Through the years, Grab has grown to be a household name, offering a suite of services, including deliveries, mobility, financial services, enterprise, and others.

Driven with a common mission to drive Southeast Asia forward by creating economic empowerment for everyone, the company sought to help small businesses which were hit the hardest from the pandemic.

Partnering with Kingdom Digital, the “Enterprise-level ad-tech for the smallest of small businesses” campaign was created. This resulted in Grab clinching the gold award for Best Use of In-App Advertising at MARKETING-INTERACTIVE’s MobEx Awards 2021.

Challenge

After the pandemic hit, non-essential businesses experienced a temporary closure as mass movements were prohibited worldwide.

According to the Entrepreneurship Development and Cooperation Ministry, more than 30,000 Malaysian businesses have folded since the movement control order was first imposed; 70% of the casualties were small single-outlet retailers, restaurants and other micro-enterprises who struggled to make the transition from physical to online selling.

As a marketplace app, Grab could not exist without its small business partners. As a result, Grab had a business motive and moral duty to help these business partners digitise and thrive in the new normal.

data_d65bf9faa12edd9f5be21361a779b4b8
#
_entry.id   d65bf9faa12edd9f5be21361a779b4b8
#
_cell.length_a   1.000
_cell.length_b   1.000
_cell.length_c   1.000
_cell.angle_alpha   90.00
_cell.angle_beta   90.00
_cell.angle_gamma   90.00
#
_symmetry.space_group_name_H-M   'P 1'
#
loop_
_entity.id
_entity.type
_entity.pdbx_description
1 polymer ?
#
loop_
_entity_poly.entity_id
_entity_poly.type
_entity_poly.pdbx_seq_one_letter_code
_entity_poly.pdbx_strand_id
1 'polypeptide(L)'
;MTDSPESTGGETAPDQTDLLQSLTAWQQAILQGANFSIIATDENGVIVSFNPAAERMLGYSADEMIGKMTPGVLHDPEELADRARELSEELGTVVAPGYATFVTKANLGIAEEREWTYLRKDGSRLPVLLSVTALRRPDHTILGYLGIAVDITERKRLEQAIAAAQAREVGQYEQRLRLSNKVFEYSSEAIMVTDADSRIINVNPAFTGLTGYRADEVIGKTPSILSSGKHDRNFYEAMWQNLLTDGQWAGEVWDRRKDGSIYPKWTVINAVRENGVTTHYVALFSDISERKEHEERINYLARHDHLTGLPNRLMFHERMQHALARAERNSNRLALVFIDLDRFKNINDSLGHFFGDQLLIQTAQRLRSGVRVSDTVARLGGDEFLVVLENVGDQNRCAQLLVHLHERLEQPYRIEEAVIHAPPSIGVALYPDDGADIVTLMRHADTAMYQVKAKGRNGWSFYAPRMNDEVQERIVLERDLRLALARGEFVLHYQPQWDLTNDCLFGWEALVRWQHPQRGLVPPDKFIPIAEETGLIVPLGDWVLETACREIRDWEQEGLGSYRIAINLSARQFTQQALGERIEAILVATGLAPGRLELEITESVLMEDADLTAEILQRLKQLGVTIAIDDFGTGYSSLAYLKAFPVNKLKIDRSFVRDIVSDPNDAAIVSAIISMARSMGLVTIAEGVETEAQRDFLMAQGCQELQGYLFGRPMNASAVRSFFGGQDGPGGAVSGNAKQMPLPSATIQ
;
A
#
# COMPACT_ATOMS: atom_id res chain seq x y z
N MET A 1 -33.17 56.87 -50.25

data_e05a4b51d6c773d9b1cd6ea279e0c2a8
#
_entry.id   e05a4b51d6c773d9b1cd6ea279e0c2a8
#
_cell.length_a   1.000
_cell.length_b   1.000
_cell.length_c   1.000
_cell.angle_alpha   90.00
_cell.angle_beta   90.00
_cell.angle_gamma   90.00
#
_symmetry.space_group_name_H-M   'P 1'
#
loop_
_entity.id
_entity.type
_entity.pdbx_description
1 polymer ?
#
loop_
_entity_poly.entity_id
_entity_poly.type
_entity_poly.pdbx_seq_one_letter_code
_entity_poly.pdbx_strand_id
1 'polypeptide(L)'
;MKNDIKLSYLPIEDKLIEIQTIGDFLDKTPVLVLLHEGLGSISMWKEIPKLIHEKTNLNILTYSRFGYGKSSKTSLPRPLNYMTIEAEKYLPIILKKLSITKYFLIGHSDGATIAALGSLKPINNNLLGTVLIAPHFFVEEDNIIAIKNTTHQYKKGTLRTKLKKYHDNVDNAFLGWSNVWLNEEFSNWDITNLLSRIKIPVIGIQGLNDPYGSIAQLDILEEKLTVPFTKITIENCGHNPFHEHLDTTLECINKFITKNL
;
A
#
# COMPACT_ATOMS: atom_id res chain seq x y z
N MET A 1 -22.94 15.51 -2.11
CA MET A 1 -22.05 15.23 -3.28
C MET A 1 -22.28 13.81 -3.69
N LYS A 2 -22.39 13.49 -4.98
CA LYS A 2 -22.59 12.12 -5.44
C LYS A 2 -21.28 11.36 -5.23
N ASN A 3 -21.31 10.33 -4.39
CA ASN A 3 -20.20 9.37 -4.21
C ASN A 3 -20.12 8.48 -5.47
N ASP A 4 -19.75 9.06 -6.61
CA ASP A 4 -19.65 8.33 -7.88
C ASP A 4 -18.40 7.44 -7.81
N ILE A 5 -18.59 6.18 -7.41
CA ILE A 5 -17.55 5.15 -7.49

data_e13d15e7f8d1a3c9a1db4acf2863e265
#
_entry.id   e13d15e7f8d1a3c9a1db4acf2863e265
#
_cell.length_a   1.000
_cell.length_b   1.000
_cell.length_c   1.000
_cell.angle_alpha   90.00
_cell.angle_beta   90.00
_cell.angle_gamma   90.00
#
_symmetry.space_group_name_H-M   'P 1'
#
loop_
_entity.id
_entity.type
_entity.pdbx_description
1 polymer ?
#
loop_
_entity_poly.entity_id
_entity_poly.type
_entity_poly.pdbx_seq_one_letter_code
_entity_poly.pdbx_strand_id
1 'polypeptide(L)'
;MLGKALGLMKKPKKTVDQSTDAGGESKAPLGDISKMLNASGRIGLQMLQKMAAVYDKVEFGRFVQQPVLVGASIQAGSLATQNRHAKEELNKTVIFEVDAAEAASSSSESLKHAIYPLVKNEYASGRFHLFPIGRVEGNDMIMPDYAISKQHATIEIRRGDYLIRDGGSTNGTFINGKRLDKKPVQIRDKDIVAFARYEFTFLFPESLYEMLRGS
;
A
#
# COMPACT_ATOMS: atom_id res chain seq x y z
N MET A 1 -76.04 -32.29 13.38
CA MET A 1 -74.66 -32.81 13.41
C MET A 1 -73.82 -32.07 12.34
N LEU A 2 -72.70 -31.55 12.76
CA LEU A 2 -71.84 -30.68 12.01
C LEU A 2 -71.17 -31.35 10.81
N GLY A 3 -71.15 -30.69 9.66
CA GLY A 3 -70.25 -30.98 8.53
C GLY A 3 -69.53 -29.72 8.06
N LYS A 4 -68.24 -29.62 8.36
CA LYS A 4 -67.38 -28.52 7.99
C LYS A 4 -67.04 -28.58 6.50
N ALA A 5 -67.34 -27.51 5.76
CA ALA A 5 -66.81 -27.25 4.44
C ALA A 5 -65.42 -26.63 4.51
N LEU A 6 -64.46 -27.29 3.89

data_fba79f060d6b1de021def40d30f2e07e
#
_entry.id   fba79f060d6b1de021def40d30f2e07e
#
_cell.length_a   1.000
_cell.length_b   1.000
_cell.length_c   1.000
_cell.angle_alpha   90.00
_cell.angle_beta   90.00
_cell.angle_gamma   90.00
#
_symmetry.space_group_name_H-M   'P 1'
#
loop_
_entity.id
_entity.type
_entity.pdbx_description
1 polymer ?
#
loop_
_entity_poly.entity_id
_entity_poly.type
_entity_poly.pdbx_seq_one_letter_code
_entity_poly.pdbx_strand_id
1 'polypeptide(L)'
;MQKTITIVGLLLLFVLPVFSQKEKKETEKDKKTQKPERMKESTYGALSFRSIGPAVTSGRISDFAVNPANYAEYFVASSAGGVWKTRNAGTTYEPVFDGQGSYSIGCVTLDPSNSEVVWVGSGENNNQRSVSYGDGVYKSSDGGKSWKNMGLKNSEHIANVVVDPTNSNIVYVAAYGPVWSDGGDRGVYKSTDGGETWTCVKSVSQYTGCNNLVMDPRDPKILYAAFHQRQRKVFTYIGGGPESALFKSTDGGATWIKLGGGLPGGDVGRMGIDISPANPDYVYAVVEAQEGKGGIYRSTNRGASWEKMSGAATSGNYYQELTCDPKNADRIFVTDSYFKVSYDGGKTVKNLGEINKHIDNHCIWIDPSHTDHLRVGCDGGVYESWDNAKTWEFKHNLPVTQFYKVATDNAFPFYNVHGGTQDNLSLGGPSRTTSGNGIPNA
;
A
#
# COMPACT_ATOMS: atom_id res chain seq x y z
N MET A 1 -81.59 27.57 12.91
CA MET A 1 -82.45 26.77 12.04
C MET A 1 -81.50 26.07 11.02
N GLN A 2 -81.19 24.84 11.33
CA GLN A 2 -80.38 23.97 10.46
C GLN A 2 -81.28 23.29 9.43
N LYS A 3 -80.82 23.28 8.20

Grab targeted businesses that were earning under RM30,000 a month, and were granted a tax exemption by the Ministry of Finance.

Strategy

According to Grab, the problem with small businesses is that many of them lack the resources to have an agency or person in charge of marketing. Additionally, these small businesses are too busy to understand apps, ads or websites. As a result, these companies lack the knowledge and resources to move the business from offline to online.

In fact, small businesses often face questions such as “how do I write copy”; “what size should my banner be”; “what photo to use when I don’t even have a logo”; and “how do I know if my ad is working”.

While many companies were donating ad credits to small businesses, many of them struggled as there was no one to explain how digital ads worked.

To genuinely move the needle and impact the livelihoods of these small businesses, Grab knew it had to offer more than free ad credits. In fact, these businesses needed an easy digital shortcut. That was an end-to-end performance marketing solution that even the smallest, least savvy of businesses could actually use – media space, custom radius targeting, tailored creative (in all the correct sizes for the different spaces), and ruthlessly simplified analytics.